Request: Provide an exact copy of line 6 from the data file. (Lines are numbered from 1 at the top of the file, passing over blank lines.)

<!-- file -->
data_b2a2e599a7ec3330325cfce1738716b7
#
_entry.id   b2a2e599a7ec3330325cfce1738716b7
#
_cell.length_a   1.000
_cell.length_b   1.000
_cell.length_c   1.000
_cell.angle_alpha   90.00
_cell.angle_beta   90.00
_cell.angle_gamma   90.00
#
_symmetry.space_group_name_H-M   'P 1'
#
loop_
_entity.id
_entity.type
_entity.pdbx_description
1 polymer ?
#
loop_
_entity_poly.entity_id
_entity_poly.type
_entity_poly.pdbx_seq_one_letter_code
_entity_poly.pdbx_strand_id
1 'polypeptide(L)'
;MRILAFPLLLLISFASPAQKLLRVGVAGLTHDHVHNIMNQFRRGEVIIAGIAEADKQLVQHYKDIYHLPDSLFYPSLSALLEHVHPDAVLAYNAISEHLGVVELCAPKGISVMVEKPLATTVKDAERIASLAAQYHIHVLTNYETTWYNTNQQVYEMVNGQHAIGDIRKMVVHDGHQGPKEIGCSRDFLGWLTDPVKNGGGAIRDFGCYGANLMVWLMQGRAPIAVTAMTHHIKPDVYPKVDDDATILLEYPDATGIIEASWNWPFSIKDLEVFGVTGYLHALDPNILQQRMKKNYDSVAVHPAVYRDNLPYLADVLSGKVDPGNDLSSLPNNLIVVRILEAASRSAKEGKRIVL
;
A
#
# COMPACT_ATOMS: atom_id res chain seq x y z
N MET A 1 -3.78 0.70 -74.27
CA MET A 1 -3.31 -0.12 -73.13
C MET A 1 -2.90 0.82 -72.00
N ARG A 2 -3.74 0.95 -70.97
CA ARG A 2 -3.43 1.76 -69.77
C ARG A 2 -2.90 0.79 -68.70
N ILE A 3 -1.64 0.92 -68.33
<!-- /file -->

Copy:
_cell.length_b   1.000